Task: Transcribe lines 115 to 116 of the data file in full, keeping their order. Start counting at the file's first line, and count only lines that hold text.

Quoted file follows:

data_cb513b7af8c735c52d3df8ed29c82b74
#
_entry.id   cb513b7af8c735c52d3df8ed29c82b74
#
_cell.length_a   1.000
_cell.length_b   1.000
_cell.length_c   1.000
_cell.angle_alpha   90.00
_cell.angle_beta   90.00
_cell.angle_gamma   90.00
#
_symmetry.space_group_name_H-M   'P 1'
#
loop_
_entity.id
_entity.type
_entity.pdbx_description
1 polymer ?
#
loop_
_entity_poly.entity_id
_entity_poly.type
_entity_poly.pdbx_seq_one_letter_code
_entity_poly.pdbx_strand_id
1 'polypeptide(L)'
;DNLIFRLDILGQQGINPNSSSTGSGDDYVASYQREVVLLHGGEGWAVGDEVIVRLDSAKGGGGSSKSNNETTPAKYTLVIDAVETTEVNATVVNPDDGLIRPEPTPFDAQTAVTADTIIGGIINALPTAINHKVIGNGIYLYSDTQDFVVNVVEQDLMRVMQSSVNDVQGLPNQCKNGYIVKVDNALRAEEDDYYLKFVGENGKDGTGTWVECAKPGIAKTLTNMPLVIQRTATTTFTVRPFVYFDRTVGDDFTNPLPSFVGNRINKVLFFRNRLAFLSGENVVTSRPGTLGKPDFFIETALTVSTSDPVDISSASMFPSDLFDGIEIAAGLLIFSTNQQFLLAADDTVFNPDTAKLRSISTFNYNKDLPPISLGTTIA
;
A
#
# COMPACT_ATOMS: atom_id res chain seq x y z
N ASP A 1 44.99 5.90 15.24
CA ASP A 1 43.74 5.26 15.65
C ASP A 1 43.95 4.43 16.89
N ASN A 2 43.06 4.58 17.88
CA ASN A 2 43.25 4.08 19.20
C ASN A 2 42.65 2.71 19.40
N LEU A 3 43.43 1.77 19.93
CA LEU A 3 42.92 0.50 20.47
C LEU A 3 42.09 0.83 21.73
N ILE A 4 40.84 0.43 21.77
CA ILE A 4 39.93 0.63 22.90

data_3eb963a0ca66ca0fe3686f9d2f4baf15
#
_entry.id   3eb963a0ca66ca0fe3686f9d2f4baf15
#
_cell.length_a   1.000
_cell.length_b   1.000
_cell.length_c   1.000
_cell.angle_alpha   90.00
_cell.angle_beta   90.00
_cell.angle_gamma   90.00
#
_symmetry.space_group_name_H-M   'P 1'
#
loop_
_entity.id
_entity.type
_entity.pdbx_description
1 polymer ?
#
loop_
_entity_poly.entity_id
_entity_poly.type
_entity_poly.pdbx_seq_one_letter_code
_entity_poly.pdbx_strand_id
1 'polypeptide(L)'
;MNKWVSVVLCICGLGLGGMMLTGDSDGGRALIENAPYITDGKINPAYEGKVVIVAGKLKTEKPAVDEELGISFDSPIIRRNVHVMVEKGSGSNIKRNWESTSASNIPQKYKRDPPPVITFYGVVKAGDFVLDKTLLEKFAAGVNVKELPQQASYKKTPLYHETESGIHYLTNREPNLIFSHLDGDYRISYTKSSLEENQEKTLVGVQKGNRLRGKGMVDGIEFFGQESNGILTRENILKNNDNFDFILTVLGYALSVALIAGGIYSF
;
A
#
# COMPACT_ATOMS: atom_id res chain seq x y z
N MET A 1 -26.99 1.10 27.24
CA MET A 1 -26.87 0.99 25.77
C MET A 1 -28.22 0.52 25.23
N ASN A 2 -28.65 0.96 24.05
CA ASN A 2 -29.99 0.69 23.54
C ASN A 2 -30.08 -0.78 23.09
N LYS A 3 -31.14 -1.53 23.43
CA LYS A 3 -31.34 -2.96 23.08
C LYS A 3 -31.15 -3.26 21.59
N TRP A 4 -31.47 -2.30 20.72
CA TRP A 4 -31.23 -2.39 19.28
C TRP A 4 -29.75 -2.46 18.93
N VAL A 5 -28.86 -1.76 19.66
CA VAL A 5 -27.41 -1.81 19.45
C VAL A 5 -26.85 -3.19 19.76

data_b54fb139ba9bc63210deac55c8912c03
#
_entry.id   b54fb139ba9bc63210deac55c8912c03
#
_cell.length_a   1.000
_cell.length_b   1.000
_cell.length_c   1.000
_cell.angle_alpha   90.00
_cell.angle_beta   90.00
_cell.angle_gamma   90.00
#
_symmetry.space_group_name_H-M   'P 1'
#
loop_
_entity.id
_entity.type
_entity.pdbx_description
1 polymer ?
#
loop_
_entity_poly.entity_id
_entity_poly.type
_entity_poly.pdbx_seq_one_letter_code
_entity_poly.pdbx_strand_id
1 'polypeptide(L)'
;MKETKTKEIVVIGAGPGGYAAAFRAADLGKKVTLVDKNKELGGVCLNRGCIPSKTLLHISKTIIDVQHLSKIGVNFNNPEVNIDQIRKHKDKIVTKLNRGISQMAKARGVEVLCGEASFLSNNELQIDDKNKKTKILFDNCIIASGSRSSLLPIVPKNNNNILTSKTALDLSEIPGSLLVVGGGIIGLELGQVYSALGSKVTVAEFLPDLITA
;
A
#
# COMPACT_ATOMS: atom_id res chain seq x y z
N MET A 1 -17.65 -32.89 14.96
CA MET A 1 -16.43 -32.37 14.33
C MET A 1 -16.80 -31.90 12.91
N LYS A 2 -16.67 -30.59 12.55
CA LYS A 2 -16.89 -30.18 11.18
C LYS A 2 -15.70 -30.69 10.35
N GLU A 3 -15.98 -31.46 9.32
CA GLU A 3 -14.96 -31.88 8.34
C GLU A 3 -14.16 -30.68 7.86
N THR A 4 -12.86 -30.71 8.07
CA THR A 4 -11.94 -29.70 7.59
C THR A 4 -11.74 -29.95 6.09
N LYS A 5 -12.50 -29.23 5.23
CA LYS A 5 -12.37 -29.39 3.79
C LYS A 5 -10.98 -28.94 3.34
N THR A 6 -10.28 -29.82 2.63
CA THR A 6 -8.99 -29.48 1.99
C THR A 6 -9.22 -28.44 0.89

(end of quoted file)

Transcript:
#
# COMPACT_ATOMS: atom_id res chain seq x y z